The monkey has taken the broom. Roger.
Sorry. As I write this column filled with keen political observations about Colorado Republican candidate Dan Maes and his unusual quest to become our governor, I'm also working undercover for the Kansas Bureau of Investigation and will communicate with my boss in code embedded into the story. Frankly, you probably won't even notice.
Gaspar has eaten the cheese. Marigold! Marigold!
Anyway, other than George W. Bush, Maes is the most curious candidate for political office in American history. And down the stretch they come. The marmot peeks out from beneath the rock. Helen.
We made fun of Maes after he called the Denver bicycle program a bid by the United Nations to take over that city. We made fun of him when he took a $300 cash donation to help with his house payment. Do not take the name of the Lord in vain. Neither the name Chester. Repeat, neither Chester.
When Cashgate hit the Denver Post, Maes tried to repay the $300 by putting a personal check in the woman's purse. However, Maes — I am not kidding — did not sign the $300 check, either because he didn't have the money in his account or, more likely, because he couldn't recall his own name. The elk is sliding into home. He's safe! Elk win the pennant! Elk win the pennant!
But now we have the funniest story of all for Maes, nominated by the bright and highly respected Republican voters in Colorado because their first choice — the father of Balloon Boy up in Greeley (that family just moved to Florida, where they'll fit in) — was too busy flipping his index finger across his lips and making a motorboat sound.
Billy, can you find the hypotenuse? It seems Maes served a brief stint as a police officer in Liberal, Kan. (town motto: Don't Let the Name Fool You) and stated on his website that during that time he worked undercover in a gambling and drug case for the Kansas Bureau of Investigation. Maes' story would be more intriguing if it had actually happened. From KBI director Bob Blecha, to the Post: "He did not work for us or with us on an investigation."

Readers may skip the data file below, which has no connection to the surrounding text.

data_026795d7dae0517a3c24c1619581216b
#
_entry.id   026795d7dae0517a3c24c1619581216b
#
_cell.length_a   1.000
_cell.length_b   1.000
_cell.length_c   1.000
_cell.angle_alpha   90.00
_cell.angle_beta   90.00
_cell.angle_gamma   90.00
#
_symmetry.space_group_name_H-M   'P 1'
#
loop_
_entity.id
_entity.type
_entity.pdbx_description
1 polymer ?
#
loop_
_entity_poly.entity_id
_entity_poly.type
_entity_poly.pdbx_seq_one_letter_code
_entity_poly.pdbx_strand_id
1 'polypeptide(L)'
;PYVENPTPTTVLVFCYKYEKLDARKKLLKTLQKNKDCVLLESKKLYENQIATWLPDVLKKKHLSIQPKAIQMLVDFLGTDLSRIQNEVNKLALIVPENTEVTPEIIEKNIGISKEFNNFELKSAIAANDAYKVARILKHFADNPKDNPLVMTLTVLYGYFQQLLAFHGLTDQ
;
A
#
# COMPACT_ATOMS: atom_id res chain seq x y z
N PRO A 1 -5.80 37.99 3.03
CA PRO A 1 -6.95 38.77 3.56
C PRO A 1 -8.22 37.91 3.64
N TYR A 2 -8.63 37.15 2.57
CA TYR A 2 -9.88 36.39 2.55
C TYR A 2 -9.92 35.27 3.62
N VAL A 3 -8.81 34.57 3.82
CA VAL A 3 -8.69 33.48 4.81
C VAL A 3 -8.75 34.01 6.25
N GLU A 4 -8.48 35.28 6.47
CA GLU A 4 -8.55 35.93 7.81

From Maes, when confronted about the undercover claim: "Those comments might have been incorrect comments."
Did he write the claim (which has since been removed) on his website? "Whoever typed it, typed it. That's all I've got to say," said Forrest Gump. I mean Maes. The donkey is on the roof. Rain in Spain. Mainly on the plain.
Being a lamebrain is not Maes' fault. This summer he told a reporter that his parents were "not the brightest folks around," reminding us of the Latin phrase fallum appelus non farus fromm treeus.
But Maes is nothing if not persistent. He once spent 14 straight hours working on a Sarah Palin Rubik's Cube (all six sides are orange). Last week all of the intelligent and important state Republican leaders climbed out of their Mini Cooper and begged Maes to drop out so they could replace him with, in strict legal terms, a non-lunatic.
Maes told them to stuff it and was officially placed on the ballot last Friday, along with third-party Mensa Club member Tom Tancredo who, if he wins, will not have a mariachi trumpet band at his victory party. (Tom hates Mexicans. Sshhhhhhh!)
"I cannot turn my back on the 200,000 voters who nominated me to run for this office," Maes said.
What he failed to mention is that when they voted in the primary they didn't know he was a nut. What the voters did know was the other candidate, Scott McInnis, had been exposed as a plagiarist, having stolen entire paragraphs of another person's essay about water rights and passed them off as his own.
(McInnis issued a statement this week, saying: "I'll make him an offer he can't refuse. May the force be with you. Four score and seven years ago...")
So it's Maes and Tancredo on the November ballot against Denver Mayor John Hickenlooper, whose main job at the three-way debates is trying not to blow a mouthful of water out of his nose any time Maes or Tancredo speaks.
The goose honks in the morning. Everybody out of the pool. Roger.